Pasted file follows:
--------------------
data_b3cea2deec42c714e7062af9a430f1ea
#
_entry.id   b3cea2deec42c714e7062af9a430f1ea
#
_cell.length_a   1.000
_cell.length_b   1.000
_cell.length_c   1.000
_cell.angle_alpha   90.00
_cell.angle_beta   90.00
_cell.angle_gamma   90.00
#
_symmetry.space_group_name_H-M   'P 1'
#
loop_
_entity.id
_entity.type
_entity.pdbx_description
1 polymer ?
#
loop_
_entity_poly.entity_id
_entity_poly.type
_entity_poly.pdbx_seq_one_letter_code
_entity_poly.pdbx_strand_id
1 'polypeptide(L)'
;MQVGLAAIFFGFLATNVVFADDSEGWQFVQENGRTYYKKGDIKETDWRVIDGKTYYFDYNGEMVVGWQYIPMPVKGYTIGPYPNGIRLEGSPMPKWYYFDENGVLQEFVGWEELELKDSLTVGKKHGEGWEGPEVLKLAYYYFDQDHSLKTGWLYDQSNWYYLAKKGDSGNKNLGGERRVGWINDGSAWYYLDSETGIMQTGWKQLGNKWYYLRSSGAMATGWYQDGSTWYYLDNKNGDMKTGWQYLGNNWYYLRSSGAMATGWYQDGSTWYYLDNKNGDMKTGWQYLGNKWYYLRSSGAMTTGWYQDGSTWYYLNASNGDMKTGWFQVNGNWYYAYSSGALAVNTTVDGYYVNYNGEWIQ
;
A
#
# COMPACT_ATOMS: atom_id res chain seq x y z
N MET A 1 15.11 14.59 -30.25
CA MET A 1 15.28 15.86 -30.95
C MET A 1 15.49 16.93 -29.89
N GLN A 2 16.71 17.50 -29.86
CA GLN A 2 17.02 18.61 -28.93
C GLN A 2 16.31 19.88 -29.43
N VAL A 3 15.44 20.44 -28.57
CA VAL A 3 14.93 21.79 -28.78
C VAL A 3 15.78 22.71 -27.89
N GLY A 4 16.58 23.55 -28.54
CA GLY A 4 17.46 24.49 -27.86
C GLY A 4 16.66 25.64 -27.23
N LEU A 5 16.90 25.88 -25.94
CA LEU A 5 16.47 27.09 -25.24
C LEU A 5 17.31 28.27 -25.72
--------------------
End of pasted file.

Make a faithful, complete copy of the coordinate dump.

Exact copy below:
data_b3cea2deec42c714e7062af9a430f1ea
#
_entry.id   b3cea2deec42c714e7062af9a430f1ea
#
_cell.length_a   1.000
_cell.length_b   1.000
_cell.length_c   1.000
_cell.angle_alpha   90.00
_cell.angle_beta   90.00
_cell.angle_gamma   90.00
#
_symmetry.space_group_name_H-M   'P 1'
#
loop_
_entity.id
_entity.type
_entity.pdbx_description
1 polymer ?
#
loop_
_entity_poly.entity_id
_entity_poly.type
_entity_poly.pdbx_seq_one_letter_code
_entity_poly.pdbx_strand_id
1 'polypeptide(L)'
;MQVGLAAIFFGFLATNVVFADDSEGWQFVQENGRTYYKKGDIKETDWRVIDGKTYYFDYNGEMVVGWQYIPMPVKGYTIGPYPNGIRLEGSPMPKWYYFDENGVLQEFVGWEELELKDSLTVGKKHGEGWEGPEVLKLAYYYFDQDHSLKTGWLYDQSNWYYLAKKGDSGNKNLGGERRVGWINDGSAWYYLDSETGIMQTGWKQLGNKWYYLRSSGAMATGWYQDGSTWYYLDNKNGDMKTGWQYLGNNWYYLRSSGAMATGWYQDGSTWYYLDNKNGDMKTGWQYLGNKWYYLRSSGAMTTGWYQDGSTWYYLNASNGDMKTGWFQVNGNWYYAYSSGALAVNTTVDGYYVNYNGEWIQ
;
A
#
# COMPACT_ATOMS: atom_id res chain seq x y z
N MET A 1 15.11 14.59 -30.25
CA MET A 1 15.28 15.86 -30.95
C MET A 1 15.49 16.93 -29.89
N GLN A 2 16.71 17.50 -29.86
CA GLN A 2 17.02 18.61 -28.93
C GLN A 2 16.31 19.88 -29.43
N VAL A 3 15.44 20.44 -28.57
CA VAL A 3 14.93 21.79 -28.78
C VAL A 3 15.78 22.71 -27.89
N GLY A 4 16.58 23.55 -28.54
CA GLY A 4 17.46 24.49 -27.86
C GLY A 4 16.66 25.64 -27.23
N LEU A 5 16.90 25.88 -25.94
CA LEU A 5 16.47 27.09 -25.24
C LEU A 5 17.31 28.27 -25.72